MP’s thwart De Graaff move to end BMC monopoly
by Calistus Bosaletswe
A bill that seeks to end the Botswana Meat Commission (BMC)’s monopoly on the exportation of edible products from cattle was dealt a big blow for the second time when parliament deferred the bill this week.
Members of Parliament thwarted Agriculture Minister Christian De Graff’s intentions to end the monopoly, saying that the move would result in the BMC being owned by a cartel while thousands of farmers in Botswana remain disadvantaged.
The bill that came before parliament this week had been protested against by farmers associations who asked the Botswana Confederation of Commerce Industry and Manpower to intervene before the bill was retabled before parliament this week.
Botswana Democratic Party back backbencher, Daniel Kwelagobe, informed parliament to debate the bill that he feared might cripple small farmers.
Kwelagobe advised the minister to defer the motion pending consultation with the national assembly. He was worried that the presentation that was made by the Minister was not convincing enough for MP’s to make a decision on whether the bill should be supported or not.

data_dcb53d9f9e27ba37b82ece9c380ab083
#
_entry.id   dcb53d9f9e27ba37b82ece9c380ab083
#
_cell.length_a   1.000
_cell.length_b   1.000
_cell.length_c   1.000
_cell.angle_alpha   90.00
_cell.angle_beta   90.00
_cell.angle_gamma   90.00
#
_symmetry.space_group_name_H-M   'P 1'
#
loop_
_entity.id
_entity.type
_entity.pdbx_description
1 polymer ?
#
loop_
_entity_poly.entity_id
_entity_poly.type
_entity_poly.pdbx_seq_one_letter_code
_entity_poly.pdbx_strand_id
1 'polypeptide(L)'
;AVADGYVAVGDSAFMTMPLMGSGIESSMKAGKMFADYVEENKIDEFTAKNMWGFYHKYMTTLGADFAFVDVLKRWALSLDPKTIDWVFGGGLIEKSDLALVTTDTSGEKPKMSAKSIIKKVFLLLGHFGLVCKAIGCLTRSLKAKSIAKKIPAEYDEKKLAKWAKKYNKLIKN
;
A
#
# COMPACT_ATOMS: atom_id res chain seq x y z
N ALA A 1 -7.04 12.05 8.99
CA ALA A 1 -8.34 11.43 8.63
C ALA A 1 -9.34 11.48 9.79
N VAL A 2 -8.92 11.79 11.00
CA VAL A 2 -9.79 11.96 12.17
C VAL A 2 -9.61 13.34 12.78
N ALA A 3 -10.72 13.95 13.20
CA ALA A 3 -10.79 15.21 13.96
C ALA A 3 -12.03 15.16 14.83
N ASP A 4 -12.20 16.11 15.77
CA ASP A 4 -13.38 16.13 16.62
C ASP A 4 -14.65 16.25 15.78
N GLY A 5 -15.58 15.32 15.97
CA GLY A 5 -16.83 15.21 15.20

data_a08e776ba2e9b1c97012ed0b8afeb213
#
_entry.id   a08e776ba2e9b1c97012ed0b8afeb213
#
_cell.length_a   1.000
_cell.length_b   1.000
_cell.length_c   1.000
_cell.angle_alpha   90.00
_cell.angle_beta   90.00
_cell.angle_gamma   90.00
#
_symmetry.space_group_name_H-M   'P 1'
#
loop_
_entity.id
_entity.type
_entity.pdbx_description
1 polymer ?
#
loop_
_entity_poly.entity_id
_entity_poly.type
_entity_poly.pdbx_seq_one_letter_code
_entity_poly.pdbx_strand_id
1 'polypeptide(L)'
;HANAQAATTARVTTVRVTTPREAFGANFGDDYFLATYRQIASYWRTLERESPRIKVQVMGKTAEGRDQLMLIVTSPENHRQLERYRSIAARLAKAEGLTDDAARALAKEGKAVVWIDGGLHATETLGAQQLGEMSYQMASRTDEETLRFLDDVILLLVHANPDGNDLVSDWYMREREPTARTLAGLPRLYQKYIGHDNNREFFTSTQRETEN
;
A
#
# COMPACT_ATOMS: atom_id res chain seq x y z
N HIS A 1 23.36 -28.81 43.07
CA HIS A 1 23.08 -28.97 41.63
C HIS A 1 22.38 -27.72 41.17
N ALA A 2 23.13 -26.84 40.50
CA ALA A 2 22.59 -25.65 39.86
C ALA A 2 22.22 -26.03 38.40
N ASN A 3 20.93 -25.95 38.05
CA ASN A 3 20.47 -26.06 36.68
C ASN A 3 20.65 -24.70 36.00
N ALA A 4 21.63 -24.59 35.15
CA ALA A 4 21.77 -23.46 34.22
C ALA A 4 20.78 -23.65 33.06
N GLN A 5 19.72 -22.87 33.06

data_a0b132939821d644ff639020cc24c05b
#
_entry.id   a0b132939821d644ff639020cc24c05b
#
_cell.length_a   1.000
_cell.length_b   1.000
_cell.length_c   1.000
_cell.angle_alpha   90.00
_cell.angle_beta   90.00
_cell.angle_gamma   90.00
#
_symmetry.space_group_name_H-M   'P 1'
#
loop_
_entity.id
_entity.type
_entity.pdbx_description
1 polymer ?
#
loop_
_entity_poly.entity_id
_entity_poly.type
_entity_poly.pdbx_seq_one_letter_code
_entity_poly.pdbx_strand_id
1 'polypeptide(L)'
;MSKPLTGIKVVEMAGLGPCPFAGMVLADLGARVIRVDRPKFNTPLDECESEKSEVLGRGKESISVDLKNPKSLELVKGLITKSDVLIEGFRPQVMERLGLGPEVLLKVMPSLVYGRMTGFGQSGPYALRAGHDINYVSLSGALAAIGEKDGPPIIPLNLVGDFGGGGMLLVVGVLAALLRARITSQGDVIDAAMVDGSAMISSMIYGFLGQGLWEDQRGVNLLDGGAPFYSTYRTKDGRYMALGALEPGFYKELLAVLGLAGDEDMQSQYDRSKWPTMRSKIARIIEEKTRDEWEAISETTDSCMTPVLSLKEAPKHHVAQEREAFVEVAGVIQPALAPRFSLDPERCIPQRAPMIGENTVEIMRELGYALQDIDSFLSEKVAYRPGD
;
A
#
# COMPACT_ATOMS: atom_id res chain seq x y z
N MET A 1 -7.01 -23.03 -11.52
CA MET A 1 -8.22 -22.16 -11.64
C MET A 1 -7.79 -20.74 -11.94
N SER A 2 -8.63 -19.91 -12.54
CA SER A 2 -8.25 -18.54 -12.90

He said that the bill itself lacked clarity on the move to end the monopoly, further noting that the minister should consult with the National Assembly before he could attempt to bring the motion in parliament for MP’s to debate it.
Tati East MP, Guma Moyo, expressed his fears on the issue, wondering how the ending of the monopoly would affect small farmers around the country.
Moyo maintained that as long as Batswana have committed themselves in driving the economy through cattle rearing there is need to tread carefully in ending the monopoly.
Moyo called for a forensic audit to find out what could have led to the BMC’s alleged bankruptcy.
De Graaff denied that farmers had not been consulted about the Botswana Meat Commission Amendment bill.
He said that thorough consultations were undertaken.
De Graaff noted that he was going to table the bill in parliament in the July session.
The bill seeks to end the BMC export monopoly of cattle and edible products from cattle. Some farmers in the Southern District have complained that the ministry had not consulted them.